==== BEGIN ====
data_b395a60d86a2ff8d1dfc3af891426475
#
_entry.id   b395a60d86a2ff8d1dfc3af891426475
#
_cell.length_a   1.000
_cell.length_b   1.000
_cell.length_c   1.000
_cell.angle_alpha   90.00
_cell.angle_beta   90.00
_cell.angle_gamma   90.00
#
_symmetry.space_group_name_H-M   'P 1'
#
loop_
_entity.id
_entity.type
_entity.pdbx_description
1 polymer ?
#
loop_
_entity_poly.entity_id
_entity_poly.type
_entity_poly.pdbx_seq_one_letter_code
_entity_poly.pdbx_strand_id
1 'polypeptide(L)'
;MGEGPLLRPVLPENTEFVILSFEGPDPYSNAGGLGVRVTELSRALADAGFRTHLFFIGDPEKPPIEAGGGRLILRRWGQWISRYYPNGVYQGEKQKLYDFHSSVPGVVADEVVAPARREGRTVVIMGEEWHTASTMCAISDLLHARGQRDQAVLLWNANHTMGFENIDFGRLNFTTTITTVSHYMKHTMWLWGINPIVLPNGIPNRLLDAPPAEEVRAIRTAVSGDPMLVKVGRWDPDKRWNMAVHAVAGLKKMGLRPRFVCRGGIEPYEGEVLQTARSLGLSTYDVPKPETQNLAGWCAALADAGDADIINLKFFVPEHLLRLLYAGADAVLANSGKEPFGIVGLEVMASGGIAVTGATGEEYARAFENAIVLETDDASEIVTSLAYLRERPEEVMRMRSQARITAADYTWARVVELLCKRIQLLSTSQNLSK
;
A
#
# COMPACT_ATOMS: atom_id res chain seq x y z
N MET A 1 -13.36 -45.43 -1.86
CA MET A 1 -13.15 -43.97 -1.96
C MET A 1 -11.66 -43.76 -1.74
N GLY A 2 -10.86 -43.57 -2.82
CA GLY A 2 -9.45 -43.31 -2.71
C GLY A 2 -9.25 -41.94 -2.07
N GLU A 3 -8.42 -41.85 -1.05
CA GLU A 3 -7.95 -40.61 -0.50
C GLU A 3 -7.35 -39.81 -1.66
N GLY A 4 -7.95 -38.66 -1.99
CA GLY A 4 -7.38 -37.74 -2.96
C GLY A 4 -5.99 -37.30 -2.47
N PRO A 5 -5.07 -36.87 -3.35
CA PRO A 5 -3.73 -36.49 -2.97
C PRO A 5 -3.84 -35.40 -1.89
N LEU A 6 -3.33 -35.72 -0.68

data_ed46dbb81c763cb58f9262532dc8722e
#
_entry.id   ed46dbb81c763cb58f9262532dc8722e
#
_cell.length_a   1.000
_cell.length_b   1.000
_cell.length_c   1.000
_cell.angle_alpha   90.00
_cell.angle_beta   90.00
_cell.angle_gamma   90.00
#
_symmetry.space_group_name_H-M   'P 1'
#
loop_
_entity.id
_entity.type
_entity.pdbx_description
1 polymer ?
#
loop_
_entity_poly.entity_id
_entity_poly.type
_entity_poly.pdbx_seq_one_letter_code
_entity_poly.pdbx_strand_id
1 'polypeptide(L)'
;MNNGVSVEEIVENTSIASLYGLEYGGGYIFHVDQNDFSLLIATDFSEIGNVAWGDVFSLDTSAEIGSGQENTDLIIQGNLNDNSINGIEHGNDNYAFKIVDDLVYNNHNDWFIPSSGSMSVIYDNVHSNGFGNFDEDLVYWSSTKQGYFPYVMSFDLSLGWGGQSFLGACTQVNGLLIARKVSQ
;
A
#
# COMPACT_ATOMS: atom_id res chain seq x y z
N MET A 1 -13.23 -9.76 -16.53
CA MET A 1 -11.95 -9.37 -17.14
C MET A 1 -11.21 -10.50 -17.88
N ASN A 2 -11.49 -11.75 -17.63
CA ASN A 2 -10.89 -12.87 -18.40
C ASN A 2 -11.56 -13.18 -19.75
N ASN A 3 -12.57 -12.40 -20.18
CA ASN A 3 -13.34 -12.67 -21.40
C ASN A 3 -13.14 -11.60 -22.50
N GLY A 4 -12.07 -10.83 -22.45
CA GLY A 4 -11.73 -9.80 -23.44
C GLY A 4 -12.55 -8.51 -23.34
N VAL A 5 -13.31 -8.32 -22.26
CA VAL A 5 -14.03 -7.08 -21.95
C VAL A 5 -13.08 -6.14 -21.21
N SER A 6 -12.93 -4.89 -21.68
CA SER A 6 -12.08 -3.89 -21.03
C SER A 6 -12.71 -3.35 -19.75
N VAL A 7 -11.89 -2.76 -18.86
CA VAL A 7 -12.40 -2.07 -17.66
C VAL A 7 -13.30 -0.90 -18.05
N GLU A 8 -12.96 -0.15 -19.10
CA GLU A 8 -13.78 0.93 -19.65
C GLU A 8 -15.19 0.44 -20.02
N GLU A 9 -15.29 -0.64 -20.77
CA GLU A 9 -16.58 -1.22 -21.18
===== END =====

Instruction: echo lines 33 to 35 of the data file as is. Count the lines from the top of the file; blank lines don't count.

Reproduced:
C MET A 1 -11.66 -43.76 -1.74
N GLY A 2 -10.86 -43.57 -2.82
CA GLY A 2 -9.45 -43.31 -2.71